New Zealand Journal of Ecology (2019) 43(2): 3374

Snacks in the city: the diet of hedgehogs in Auckland urban forest fragments

Research Article
Catherine M. Nottingham 1
Alistair S. Glen 2
Margaret C. Stanley 1*
  1. Centre for Biodiversity and Biosecurity, School of Biological Sciences, University of Auckland, Private Bag 92019, Auckland 1142, New Zealand
  2. Landcare Research, Private Bag 92170, Auckland 1142, New Zealand
*  Corresponding author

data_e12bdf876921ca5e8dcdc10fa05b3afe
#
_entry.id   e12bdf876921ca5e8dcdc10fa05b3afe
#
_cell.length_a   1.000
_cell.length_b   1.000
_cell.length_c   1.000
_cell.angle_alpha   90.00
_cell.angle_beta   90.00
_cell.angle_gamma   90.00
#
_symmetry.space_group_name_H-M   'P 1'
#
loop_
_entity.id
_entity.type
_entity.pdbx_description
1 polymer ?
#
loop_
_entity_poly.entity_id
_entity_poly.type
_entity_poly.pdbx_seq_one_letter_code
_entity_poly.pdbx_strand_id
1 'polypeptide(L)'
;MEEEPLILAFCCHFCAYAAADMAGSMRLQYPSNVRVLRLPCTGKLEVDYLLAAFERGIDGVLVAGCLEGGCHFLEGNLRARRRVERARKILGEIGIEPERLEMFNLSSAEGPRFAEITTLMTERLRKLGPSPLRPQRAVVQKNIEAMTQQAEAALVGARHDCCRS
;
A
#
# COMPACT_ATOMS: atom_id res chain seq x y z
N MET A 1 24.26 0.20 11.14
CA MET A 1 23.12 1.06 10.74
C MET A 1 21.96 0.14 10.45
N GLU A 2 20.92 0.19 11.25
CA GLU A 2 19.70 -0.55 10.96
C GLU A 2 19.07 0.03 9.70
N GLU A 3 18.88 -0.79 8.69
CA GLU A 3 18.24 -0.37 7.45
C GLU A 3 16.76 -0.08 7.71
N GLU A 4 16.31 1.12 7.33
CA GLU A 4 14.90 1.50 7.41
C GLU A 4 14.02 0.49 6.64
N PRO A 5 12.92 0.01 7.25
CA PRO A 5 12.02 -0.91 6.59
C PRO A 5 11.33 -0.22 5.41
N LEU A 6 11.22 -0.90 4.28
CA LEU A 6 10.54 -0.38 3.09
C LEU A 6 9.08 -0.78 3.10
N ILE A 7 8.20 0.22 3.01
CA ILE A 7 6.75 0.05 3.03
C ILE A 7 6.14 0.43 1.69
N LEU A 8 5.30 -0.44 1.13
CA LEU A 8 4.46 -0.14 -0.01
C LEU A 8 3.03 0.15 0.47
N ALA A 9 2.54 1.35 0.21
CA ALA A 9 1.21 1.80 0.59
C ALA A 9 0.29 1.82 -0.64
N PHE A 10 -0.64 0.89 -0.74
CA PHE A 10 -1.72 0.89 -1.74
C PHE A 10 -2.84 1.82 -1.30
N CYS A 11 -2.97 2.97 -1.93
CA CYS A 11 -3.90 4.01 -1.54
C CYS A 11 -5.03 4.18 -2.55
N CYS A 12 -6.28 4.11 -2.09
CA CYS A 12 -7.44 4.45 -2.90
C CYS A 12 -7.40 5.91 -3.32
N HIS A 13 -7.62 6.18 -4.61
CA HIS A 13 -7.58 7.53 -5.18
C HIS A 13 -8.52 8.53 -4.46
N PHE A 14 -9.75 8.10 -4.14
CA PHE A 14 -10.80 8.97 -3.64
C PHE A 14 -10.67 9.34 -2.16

Urbanisation causes fragmentation of natural habitats, which results in loss of biodiversity, while promoting an environment that can facilitate invasive species. However, forest fragments are an important refuge for native species and therefore understanding and mitigating threats in fragments is critical. While the impacts of some mammalian pest species, such as rats (Rattus spp.), are relatively well-known in New Zealand, hedgehogs (Erinaceus europaeus) are relatively understudied invasive mammals, and their impacts in urban fragments are unknown. Hedgehogs are abundant and widespread in New Zealand, with a relatively broad diet that can include invertebrates, lizards and bird eggs. We examined the stomach contents of 44 hedgehogs collected from 10 forest fragments in urban Auckland, New Zealand. Hedgehogs were feeding predominantly on invertebrates (Coleoptera, found in 53% of stomachs; earthworms, 43%; slugs, 23%), but also weta (13%), giant centipedes (5%), birds (7%) and lizards (2%) at lower frequencies. Hedgehogs are likely to be affecting community composition primarily through predation of invertebrates, with unknown effects on their populations.